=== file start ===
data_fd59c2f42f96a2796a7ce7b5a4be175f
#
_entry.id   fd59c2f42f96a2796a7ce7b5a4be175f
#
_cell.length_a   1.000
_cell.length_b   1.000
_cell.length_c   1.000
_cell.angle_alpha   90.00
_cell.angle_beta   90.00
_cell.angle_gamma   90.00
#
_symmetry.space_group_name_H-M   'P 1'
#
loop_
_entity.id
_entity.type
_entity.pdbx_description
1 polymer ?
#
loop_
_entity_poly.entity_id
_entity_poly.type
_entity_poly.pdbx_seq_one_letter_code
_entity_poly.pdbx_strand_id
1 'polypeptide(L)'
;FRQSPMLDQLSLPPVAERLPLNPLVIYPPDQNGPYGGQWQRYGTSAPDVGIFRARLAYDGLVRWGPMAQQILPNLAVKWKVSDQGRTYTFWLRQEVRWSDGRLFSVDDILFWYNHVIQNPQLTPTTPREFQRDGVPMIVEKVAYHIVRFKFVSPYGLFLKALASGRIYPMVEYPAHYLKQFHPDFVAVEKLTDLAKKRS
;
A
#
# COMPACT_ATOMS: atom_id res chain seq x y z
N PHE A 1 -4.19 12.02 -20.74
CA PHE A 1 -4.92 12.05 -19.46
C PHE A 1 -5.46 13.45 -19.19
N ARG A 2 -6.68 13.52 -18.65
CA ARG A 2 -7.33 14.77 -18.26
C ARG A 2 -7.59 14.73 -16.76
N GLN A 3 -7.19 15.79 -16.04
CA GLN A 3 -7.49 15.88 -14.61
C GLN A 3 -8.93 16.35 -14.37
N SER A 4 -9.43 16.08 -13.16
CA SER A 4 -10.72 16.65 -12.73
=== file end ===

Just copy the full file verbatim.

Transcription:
data_fd59c2f42f96a2796a7ce7b5a4be175f
#
_entry.id   fd59c2f42f96a2796a7ce7b5a4be175f
#
_cell.length_a   1.000
_cell.length_b   1.000
_cell.length_c   1.000
_cell.angle_alpha   90.00
_cell.angle_beta   90.00
_cell.angle_gamma   90.00
#
_symmetry.space_group_name_H-M   'P 1'
#
loop_
_entity.id
_entity.type
_entity.pdbx_description
1 polymer ?
#
loop_
_entity_poly.entity_id
_entity_poly.type
_entity_poly.pdbx_seq_one_letter_code
_entity_poly.pdbx_strand_id
1 'polypeptide(L)'
;FRQSPMLDQLSLPPVAERLPLNPLVIYPPDQNGPYGGQWQRYGTSAPDVGIFRARLAYDGLVRWGPMAQQILPNLAVKWKVSDQGRTYTFWLRQEVRWSDGRLFSVDDILFWYNHVIQNPQLTPTTPREFQRDGVPMIVEKVAYHIVRFKFVSPYGLFLKALASGRIYPMVEYPAHYLKQFHPDFVAVEKLTDLAKKRS
;
A
#
# COMPACT_ATOMS: atom_id res chain seq x y z
N PHE A 1 -4.19 12.02 -20.74
CA PHE A 1 -4.92 12.05 -19.46
C PHE A 1 -5.46 13.45 -19.19
N ARG A 2 -6.68 13.52 -18.65
CA ARG A 2 -7.33 14.77 -18.26
C ARG A 2 -7.59 14.73 -16.76
N GLN A 3 -7.19 15.79 -16.04
CA GLN A 3 -7.49 15.88 -14.61
C GLN A 3 -8.93 16.35 -14.37
N SER A 4 -9.43 16.08 -13.16
CA SER A 4 -10.72 16.65 -12.73